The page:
There’s no substitute for parents’ involvement in a child’s education. From Walter Williams at lewrockwell.com:

In reference to efforts to teach black children, the president of the St. Petersburg, Florida, chapter of the NAACP, Maria Scruggs, said: “The (school) district has shown they just can’t do it. … Now it’s time for the community to step in.” That’s a recognition that politicians and the education establishment, after decades of promises, cannot do much to narrow the huge educational achievement gap between Asians and whites on the one hand and blacks on the other.

The most crucial input for a child’s education cannot be provided by schools or politicians. Continued calls for higher education budgets will produce disappointing results, as they have in the past. There are certain minimum requirements that must be met for any child, regardless of race, to do well in school. Someone must make the youngster do his homework — and possibly help him with it. Someone must ensure that he gets eight hours of sleep. Someone must feed him wholesome meals, including breakfast. Finally, someone must ensure that he gets to school on time, behaves in school and respects the teachers. If these minimum requirements are not met — and they can be met even if a family is poor — all else is for naught.

Scruggs says that it’s time for the black community to accept part of the blame. Part of the problem is the lack of parents’ involvement in their children’s education — for example, their not attending parent-teacher nights. Having children’s books around the house and reading to preschoolers is vitally important. According to Mariah Evans, who headed a 20-year worldwide study that found “the presence of books in the home” to be the top predictor of whether a child will attain a high level of education, “one of the things that is most striking … about it is that the book’s effect appears to be even larger and more important for children from very disadvantaged homes.” By the way, one doesn’t have to be rich to have books around the house. Plus, there are libraries.

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Mad World, by Jim Quinn

Jim Quinn decides that the world, not Jim Quinn, is going mad. From Quinn at theburningplatform.com:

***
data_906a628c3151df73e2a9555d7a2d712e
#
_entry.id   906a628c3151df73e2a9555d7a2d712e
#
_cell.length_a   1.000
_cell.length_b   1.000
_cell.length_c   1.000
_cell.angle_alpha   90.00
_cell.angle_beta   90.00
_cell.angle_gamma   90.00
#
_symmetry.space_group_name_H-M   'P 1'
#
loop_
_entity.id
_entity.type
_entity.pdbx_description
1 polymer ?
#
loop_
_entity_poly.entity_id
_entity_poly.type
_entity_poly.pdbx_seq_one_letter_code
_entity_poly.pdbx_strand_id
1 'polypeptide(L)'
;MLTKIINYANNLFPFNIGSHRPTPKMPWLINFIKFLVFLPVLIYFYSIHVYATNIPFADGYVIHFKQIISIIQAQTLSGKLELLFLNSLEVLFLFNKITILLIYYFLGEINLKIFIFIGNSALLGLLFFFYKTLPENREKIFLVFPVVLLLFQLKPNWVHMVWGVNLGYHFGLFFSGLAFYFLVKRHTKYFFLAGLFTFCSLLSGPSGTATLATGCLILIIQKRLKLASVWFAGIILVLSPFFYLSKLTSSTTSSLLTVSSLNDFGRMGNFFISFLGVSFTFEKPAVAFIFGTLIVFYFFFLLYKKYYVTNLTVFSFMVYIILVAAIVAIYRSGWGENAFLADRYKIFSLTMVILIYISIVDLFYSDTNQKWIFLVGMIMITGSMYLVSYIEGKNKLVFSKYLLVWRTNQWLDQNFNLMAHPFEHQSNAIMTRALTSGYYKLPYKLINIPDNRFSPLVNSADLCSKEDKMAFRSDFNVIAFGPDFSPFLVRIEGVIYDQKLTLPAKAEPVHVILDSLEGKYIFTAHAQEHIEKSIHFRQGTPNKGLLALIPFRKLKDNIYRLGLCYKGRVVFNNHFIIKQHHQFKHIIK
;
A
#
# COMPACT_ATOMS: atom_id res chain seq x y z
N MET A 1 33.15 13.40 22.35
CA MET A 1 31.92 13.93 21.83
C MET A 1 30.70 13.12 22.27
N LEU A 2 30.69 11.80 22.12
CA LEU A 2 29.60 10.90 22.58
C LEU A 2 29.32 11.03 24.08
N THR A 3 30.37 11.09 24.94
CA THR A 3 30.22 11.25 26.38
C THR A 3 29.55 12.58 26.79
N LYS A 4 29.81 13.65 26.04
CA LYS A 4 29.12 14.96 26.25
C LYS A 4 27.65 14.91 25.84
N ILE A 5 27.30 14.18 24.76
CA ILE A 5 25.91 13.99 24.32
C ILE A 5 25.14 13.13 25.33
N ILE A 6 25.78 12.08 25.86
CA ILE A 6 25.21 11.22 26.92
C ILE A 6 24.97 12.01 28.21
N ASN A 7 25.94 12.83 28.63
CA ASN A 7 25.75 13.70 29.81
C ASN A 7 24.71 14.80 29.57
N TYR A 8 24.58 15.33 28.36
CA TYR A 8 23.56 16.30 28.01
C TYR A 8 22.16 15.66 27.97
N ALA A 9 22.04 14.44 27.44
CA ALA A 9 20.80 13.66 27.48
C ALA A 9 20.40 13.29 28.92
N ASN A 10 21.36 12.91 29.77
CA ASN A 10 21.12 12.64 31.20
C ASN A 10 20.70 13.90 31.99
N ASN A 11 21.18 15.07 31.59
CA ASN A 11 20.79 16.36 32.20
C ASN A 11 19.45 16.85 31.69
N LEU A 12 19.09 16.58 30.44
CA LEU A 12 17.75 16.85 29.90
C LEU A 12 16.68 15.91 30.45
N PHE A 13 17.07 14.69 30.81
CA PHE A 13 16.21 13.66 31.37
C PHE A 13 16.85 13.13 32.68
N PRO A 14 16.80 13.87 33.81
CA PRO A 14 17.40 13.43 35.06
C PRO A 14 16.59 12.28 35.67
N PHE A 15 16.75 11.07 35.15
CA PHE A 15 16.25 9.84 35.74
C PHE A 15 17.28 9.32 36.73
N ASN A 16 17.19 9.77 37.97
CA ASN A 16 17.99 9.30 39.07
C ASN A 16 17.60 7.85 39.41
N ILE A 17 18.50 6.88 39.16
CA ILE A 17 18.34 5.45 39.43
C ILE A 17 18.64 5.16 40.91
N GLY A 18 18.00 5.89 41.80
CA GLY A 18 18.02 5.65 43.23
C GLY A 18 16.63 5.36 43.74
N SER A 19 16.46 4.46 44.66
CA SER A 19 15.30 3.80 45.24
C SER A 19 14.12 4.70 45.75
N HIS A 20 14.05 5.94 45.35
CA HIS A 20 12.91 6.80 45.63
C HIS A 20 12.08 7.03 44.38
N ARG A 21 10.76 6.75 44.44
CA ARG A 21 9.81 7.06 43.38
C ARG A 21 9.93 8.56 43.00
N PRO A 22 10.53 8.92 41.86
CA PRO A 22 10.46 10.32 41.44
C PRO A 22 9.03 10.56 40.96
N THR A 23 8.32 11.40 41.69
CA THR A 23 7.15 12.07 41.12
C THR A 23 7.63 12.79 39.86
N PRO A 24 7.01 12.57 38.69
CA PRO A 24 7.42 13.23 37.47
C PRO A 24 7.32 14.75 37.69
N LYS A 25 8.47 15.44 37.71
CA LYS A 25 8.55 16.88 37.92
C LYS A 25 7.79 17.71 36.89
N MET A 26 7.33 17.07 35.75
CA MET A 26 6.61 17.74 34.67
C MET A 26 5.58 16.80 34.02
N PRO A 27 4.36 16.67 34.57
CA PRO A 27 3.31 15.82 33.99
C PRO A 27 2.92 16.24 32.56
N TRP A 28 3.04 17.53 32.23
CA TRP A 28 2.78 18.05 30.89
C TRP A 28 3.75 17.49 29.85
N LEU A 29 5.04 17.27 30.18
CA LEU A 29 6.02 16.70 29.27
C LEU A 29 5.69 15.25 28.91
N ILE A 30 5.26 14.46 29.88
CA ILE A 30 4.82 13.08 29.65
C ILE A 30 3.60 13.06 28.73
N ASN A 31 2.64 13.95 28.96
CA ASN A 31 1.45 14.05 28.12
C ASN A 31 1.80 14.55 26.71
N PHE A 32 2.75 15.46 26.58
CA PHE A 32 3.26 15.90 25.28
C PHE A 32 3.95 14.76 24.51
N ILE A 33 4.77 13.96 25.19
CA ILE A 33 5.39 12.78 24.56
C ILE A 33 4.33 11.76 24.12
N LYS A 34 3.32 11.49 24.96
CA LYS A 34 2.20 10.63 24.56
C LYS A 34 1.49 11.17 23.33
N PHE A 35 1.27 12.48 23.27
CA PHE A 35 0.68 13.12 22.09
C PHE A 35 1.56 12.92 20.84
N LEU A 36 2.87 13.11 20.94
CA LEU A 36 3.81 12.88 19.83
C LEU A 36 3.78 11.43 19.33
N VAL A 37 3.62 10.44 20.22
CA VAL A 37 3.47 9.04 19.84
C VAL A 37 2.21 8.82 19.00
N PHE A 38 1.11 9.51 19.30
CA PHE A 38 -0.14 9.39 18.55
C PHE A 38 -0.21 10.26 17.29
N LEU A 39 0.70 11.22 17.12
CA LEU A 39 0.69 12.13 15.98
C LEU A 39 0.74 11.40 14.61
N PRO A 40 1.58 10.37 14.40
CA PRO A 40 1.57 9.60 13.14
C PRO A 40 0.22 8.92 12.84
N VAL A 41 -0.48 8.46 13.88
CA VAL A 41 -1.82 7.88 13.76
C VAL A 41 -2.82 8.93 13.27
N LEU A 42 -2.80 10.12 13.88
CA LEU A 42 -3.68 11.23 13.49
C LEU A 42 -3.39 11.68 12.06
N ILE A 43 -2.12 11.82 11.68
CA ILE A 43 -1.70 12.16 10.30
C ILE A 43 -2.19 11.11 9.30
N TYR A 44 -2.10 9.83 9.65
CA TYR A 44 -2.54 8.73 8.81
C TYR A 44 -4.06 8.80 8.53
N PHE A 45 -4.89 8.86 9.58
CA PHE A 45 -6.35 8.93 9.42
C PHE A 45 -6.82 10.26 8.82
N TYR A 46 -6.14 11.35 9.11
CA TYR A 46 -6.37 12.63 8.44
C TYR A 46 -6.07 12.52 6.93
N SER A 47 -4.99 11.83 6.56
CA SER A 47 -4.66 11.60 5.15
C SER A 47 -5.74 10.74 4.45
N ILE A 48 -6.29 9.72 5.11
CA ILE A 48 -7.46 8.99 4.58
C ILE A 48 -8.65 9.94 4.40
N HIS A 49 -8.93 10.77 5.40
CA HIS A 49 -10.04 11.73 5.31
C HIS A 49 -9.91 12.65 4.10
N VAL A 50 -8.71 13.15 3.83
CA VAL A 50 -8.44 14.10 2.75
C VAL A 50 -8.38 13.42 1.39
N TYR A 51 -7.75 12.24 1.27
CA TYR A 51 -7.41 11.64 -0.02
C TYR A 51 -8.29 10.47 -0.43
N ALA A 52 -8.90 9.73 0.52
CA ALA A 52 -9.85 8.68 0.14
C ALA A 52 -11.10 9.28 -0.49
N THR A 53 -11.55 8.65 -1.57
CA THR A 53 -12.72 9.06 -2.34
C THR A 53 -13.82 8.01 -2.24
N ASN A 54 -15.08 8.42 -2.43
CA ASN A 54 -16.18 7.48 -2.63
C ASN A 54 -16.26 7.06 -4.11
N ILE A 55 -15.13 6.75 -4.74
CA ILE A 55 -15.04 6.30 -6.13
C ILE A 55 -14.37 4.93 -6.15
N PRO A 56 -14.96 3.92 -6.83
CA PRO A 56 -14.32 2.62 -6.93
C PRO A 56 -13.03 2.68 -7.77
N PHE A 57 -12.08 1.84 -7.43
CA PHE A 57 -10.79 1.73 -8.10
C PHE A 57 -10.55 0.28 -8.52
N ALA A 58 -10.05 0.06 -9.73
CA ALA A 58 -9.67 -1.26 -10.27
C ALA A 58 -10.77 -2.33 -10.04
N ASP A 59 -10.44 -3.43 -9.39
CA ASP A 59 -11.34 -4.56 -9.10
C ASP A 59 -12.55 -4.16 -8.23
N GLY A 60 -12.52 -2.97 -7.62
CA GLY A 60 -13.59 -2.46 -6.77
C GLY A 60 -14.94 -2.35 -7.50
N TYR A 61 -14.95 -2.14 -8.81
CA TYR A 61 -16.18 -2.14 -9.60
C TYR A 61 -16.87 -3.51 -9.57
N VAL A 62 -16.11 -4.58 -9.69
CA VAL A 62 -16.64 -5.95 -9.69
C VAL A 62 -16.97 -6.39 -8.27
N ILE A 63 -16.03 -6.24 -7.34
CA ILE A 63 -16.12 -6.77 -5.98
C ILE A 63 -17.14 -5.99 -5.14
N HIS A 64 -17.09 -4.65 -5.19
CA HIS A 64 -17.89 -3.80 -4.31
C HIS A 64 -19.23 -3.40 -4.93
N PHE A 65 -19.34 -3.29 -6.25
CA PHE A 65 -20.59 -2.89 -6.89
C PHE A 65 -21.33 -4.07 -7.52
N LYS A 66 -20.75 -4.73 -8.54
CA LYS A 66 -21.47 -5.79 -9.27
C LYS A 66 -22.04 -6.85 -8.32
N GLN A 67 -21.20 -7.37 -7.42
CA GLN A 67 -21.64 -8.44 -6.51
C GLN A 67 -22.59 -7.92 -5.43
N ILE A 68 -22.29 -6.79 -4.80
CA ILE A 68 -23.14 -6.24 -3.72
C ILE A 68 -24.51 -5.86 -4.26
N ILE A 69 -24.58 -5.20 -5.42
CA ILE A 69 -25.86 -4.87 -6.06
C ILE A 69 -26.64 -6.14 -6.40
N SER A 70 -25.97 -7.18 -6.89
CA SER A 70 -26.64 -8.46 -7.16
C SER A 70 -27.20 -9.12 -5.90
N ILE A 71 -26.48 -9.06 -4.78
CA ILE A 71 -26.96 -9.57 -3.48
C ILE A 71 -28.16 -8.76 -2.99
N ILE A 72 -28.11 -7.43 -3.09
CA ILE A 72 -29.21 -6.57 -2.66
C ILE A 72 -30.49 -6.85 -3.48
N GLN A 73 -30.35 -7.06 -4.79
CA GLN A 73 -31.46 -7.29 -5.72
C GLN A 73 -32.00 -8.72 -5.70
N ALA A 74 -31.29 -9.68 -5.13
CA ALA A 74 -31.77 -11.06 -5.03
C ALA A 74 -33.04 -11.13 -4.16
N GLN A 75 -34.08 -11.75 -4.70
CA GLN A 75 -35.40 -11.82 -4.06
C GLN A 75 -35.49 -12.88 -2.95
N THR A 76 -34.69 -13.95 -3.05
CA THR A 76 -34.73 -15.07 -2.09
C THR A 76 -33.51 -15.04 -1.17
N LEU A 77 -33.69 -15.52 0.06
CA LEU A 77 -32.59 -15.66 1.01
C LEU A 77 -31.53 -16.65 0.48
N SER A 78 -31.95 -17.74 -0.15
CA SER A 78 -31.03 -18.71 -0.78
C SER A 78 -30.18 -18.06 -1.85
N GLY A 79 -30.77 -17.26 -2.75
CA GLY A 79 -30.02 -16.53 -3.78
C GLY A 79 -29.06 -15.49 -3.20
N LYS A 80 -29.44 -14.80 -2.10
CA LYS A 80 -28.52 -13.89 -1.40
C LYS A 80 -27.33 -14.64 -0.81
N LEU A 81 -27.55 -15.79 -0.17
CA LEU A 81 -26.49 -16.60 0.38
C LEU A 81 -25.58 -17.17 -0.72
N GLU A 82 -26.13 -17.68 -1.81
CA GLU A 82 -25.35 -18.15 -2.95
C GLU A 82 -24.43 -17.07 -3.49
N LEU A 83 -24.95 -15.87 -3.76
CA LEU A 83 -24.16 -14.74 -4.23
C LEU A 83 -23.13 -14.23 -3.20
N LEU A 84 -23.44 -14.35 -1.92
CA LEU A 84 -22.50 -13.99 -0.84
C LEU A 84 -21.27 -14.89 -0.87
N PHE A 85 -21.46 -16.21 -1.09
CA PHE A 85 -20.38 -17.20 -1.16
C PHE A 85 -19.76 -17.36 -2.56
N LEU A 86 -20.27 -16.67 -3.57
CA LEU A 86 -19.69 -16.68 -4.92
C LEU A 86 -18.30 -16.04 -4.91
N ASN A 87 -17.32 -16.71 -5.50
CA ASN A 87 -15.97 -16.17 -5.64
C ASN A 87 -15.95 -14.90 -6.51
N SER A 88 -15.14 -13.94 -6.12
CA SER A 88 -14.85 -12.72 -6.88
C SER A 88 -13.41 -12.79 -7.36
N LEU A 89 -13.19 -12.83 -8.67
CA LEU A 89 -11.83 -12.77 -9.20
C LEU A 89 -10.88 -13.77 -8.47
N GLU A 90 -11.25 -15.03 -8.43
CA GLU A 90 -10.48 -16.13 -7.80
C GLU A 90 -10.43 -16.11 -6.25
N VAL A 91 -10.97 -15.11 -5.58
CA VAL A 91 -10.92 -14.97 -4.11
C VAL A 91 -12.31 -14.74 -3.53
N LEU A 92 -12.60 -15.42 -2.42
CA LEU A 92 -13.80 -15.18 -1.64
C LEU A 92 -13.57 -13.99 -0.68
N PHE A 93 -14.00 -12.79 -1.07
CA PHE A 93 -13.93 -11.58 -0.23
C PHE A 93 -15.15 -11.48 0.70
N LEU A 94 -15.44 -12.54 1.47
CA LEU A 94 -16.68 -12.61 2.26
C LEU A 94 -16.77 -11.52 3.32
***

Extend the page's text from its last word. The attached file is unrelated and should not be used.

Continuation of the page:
And I find it kinda funny, I find it kinda sad
The dreams in which I’m dying are the best I’ve ever had
I find it hard to tell you, I find it hard to take
When people run in circles it’s a very very
Mad world, mad world

Image result for the primal scream

The haunting Gary Jules version of the Tears for Fears’ Mad World speaks to me in these tumultuous mad times. It must speak to many others, as the music video has been viewed over 132 million times. The melancholy video is shot from the top of an urban school building in a decaying decrepit bleak neighborhood with school children creating various figures on the concrete pavement below. The camera pans slowly to Gary Jules singing on the rooftop and captures the concrete jungle of non-descript architecture, identical office towers, gray cookie cutter apartment complexes, and a world devoid of joy and vibrancy.

The song was influenced by Arthur Janov’s theories in his book The Primal Scream. The chorus above about his “dreams of dying were the best he ever had” is representative of letting go of this mad world and being free of the monotony and release from the insanity of this world. Our ego fools us into thinking the madness of this world is actually normal. Day after day we live lives of quiet desperation. Despite all evidence our world is spinning out of control and the madness of the crowds is visible in financial markets, housing markets, politics, social justice, and social media, the level of normalcy bias among the populace has reached astounding levels, as we desperately try to convince ourselves everything will be alright. But it won’t.

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Anti-Vaccine Japan Has World’s Lowest Child Death Rate & Highest Life Expectancy, by Amanda Mary Jewell

Vaccines administered jointly, like the MMR (Mumps-Measles-Rubella) vaccination, and vaccines containing aluminum adjuvants and mercury have finally been acknowledged to pose significant health risks to the children who receive them. From Amanda Mary Jewell at healingoracle.ch:

Fact: Japan has the lowest infant mortality rate following ban on mandatory vaccinations, they urge other countries to follow this firm stance

The citizens of Japan are statistically proven to be the healthiest and longest-living people in the world. The country also has the lowest infant mortality rate on the planet. It may come as no surprise to many that the Japanese Government banned a number of vaccines that are currently mandatory in the United States and has strict regulations in place for other Big Pharma drugs and vaccines in general. Japan’s anti-vax policies have long been criticised by vaccine pushers in the US who claim that vaccinating the public “promotes health.”

However, Japanese people live longer, healthier lives than Americans, with babies born in the US twice as likely to die in infancy than those born in Japan. It’s clear to see that Western nations have a lot to learn from the Japanese when it comes to their approach to vaccinations and issues facing public health. The Japanese are vaccine sceptics, to put it simply, and due to adverse reactions suffered by Japanese children, have banned many vaccines.